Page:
The Gamescom conference in Germany begins August 21 and will host the debut of the gaming technology to dominate the global video game market in the coming year. But as the world moves from desktops and laptops to primarily using mobile devices, gaming giants are experiencing challenges similar to those faced by most other tech-based companies — the chief one being how to bring users from the physical console to the mobile game.
Recent research forecasts that the mobile gaming industry — including casino-type online betting — will grow at a rate of 19% a year for smartphone games and 50% for tablet games at least until 2016. Analysts predict the continued growth of the mobile game industry as users gravitate away from large hardware sets in general. But gaming company Electronic Arts actually says there is no need for it to panic about users drifting from physical consoles, and expects to maintain success with console-based games.
The company is looking forward to Sony’s and Microsoft’s releases of the PS4 and the Xbox respectively in the coming months — news of which will be revealed at Gamescom this week. EA publishes games for multiple consoles, but mainly for Sony and Microsoft’s hardware (those two are seen as two of three major video game console makers, with Nintendo being the third).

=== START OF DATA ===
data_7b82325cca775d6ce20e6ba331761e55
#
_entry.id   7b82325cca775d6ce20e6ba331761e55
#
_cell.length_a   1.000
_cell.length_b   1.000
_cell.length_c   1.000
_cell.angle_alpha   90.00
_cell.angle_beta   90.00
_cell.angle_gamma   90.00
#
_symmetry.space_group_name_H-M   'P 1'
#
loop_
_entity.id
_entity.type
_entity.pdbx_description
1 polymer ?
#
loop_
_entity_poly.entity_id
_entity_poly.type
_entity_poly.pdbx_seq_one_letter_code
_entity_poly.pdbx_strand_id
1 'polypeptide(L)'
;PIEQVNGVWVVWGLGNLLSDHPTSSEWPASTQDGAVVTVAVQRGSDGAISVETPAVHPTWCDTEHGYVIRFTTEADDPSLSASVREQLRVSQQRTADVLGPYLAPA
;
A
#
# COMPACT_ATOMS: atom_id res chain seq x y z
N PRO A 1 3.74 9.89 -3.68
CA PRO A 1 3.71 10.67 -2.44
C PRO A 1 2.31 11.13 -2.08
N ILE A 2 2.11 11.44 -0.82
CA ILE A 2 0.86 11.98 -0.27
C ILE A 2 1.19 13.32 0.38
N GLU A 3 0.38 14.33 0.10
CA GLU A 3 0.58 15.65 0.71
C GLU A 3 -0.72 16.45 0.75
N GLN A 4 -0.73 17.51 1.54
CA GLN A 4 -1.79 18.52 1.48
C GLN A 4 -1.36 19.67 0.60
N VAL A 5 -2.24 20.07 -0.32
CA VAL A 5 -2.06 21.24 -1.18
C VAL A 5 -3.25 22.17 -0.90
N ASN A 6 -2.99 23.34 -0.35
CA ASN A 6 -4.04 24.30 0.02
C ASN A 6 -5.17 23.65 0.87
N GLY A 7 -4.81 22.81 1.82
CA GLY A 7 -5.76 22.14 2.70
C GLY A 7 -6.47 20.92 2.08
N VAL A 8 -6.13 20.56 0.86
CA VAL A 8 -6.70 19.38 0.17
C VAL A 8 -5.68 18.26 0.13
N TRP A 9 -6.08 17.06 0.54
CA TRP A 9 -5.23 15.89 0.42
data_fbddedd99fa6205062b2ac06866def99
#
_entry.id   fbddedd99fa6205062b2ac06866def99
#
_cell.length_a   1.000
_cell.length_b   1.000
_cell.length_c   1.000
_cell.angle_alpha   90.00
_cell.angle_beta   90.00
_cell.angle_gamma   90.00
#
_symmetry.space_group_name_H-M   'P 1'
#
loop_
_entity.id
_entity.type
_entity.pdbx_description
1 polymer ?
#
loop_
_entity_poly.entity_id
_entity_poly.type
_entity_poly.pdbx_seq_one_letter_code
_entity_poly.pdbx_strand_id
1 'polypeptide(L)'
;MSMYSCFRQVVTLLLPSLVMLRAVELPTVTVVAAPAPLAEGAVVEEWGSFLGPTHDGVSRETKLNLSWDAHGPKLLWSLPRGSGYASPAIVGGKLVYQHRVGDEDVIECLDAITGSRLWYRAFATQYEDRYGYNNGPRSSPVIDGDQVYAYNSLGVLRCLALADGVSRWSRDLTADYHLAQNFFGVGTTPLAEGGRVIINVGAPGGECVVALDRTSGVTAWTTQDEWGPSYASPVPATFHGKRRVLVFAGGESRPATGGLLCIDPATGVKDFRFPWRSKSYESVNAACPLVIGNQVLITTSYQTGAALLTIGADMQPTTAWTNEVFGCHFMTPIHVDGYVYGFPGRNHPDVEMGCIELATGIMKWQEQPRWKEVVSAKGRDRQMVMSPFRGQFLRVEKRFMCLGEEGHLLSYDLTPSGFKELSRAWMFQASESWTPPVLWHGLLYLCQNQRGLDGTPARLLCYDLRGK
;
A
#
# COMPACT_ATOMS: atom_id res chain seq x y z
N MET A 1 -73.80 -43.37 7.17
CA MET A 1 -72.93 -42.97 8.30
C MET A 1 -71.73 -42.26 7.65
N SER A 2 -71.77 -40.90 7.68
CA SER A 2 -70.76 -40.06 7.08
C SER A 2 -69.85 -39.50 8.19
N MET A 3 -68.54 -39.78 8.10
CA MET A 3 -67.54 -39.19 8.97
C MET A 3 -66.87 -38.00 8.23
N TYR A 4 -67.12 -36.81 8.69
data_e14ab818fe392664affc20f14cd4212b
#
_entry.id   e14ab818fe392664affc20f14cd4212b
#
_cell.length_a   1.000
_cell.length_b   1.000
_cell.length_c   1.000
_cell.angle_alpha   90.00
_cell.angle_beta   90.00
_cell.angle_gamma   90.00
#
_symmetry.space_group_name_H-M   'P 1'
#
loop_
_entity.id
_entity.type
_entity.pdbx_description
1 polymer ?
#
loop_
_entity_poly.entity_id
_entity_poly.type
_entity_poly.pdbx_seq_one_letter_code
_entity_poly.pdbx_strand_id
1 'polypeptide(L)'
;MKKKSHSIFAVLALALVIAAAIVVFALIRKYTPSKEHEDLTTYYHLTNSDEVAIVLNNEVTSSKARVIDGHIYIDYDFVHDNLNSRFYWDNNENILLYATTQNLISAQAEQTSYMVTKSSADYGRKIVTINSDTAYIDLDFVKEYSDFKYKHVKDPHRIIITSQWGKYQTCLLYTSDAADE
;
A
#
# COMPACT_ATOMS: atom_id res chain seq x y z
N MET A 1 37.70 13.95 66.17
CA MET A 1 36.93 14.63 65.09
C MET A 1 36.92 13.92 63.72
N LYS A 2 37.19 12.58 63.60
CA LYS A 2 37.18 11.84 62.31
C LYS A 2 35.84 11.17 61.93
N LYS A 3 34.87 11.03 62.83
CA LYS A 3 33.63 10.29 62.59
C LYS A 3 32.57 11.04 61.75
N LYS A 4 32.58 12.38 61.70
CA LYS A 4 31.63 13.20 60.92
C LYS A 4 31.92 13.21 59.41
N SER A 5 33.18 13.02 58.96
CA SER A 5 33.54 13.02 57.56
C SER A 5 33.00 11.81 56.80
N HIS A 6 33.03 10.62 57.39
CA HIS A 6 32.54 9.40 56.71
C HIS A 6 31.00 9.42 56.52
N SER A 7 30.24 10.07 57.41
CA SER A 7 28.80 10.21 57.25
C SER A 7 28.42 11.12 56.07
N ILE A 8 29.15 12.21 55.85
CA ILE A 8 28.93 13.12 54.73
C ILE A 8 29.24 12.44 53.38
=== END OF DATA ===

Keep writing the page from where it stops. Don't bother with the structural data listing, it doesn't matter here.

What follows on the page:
While the mobile gaming industry will likely grow as predicted, it’s success does not pose the threat to consoles that mobile computing poses to PCs – yet. The killer titles on Xbox and PlayStation are not available for mobile devices. This, however, is precisely where cloud computing comes in: streaming games from console to mobile device is a technology still in its infancy. If it follows in the footsteps of the streaming TV and video industry, its success will be nothing short of explosive.
Indeed, Microsoft is already looking in this direction as its Xbox One will be a sort of all-in-one console hosting internet and TV-streaming capabilities. Whether or not the console of the future includes non-gaming features like VoIP has yet to be seen, but social gaming technology — especially across mobile devices — is going to be a part of it. Even Facebook is looking into it. That fact alone should spur some mobile-based game developments.
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